So. I have one post (… and maybe a bit of another post) attempting to rehabilitate the reputation of John, Lord Chatham. The man known to history (if he’s at all remembered) as the “late” Lord Chatham, so called during his lifetime, obviously. I still stand by my assertion that he wasn’t as bad as hindsight claims (most quoted accounts of his laziness come from post-Walcheren accounts, and so almost certainly benefit from 20/20 hindsight).
And then I found this. *sinks head in hands*
(Public Advertiser, 5 October 1791)
I’ve only just discovered the existence of John’s residence at Cheveley— and that’s a big enough mystery as it is, but I won’t go into that here— and, from my searches on the subject, it seems John went off there to hunt for about a month each year over January and February, and for another month over the period of October/November. This certainly fits in with the hunting seasons. But it looks, from my searches, as though he did it EVERY year, REGARDLESS of what was going on.
But to continue: let’s give John the benefit of a doubt. OK, he was going on holiday. Pitt was obviously going on holiday too. I presume John said “Do you mind if I go now?” and William said “Sure, you go— I’ll chair that last Admiralty meeting for you, don’t worry”. Certainly I cannot imagine Pitt letting his brother go without permission, and if he chaired the Admiralty Board I presume John asked him to do so. Still, asking the busy PM to take on extra work …
If only it was a one off…
(Star, 16 October 1792)
Note how the newspaper makes a point of saying John was not there.
And it’s not even a two-off:
(London Packet or New Lloyd’s Evening Post, 6 September 1793)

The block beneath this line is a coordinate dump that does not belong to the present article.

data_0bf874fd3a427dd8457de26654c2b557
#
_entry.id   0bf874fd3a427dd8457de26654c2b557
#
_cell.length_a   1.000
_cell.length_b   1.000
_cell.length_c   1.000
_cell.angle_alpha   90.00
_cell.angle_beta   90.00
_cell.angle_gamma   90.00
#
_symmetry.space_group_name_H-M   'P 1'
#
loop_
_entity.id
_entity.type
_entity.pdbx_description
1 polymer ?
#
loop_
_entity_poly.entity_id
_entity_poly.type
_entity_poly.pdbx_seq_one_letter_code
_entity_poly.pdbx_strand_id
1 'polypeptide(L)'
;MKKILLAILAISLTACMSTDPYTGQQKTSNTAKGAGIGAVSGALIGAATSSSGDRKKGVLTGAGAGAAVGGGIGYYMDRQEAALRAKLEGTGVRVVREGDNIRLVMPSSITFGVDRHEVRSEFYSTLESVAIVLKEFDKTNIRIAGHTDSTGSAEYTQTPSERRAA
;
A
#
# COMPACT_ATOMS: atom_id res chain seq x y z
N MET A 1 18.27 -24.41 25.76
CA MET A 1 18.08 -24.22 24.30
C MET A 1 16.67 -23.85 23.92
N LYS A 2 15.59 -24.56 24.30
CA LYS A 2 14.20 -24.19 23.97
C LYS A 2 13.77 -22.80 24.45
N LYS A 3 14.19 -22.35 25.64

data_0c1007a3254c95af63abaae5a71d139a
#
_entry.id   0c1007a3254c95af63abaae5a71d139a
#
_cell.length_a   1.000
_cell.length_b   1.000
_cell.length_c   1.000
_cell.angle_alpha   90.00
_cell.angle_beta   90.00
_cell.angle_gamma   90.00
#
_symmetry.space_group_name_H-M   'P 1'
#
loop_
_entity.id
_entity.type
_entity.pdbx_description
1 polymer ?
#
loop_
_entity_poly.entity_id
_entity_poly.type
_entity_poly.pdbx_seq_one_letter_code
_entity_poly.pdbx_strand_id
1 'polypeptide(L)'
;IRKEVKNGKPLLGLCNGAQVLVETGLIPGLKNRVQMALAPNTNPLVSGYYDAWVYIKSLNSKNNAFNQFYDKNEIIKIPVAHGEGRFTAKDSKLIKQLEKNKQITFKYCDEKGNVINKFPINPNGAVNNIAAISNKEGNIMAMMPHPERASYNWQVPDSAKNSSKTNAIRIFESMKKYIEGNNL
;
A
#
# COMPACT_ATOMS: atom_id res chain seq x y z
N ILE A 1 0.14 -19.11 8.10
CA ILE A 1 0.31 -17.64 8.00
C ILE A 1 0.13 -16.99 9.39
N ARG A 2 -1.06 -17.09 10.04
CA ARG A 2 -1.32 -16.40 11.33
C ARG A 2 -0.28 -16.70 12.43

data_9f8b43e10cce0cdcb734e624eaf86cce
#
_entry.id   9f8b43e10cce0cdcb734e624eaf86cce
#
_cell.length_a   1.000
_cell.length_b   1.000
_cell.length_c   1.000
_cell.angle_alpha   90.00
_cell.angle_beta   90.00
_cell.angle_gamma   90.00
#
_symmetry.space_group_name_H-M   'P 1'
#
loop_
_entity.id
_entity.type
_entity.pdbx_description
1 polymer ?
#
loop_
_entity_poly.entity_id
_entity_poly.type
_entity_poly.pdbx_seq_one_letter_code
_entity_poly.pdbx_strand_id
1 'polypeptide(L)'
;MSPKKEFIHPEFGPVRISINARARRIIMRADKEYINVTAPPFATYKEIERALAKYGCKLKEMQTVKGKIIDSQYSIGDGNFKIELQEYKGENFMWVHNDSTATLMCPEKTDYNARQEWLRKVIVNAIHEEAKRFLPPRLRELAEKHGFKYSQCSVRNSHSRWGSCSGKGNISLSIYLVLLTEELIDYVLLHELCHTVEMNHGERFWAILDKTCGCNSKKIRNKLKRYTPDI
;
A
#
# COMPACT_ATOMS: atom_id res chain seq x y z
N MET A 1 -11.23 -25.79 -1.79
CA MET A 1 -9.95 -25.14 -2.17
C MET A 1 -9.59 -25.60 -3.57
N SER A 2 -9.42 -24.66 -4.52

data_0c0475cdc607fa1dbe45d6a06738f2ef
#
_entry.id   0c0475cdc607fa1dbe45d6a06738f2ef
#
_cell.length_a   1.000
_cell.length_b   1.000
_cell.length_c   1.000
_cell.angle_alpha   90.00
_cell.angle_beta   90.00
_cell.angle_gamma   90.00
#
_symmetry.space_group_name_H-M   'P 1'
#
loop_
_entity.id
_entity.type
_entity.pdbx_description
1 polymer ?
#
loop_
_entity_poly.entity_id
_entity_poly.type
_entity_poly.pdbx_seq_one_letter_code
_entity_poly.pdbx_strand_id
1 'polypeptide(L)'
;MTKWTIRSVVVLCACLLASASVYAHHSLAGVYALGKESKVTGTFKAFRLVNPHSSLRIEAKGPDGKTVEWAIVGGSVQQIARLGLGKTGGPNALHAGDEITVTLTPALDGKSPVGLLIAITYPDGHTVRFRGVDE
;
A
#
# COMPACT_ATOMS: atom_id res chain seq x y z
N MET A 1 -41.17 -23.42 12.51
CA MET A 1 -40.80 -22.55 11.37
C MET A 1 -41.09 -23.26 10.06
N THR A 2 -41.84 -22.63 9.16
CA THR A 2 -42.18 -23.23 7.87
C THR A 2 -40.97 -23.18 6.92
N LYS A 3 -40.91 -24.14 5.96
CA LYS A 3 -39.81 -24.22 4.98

Let’s not mention all the times I’ve seen John having to be summoned back to town for an emergency cabinet … although, to be fair, John could not necessarily have foreseen all those occasions, and often other cabinet ministers also had to be recalled (and John always turned up within 24 hours so could apparently hot-foot it if required).
I’m not sure what to make of all this. Perhaps my hindsight is also 20/20, given John’s reputation. Still, it seems to me that the diligence of John’s early years at the Admiralty— he seems not to have missed Admiralty Board meetings very often between 1788 and 1791, or at least that’s my impression— did not last more than a few years. I’m sure he still pulled his weight when required, but it looks like the lure of the countryside, and of sport, was occasionally too much for John.
My verdict? The above extracts suggest that John’s reputation for laziness was not undeserved (something I am certainly not trying to contradict). Whether it suggests he was also irresponsible is a different matter. I get the feeling that’s what the papers are trying to establish (particularly the second extract above). I’d say John was definitely doing himself no favours by putting his love of shooting ahead of his duty as a member of the cabinet.
Oh dear, John. *tuts*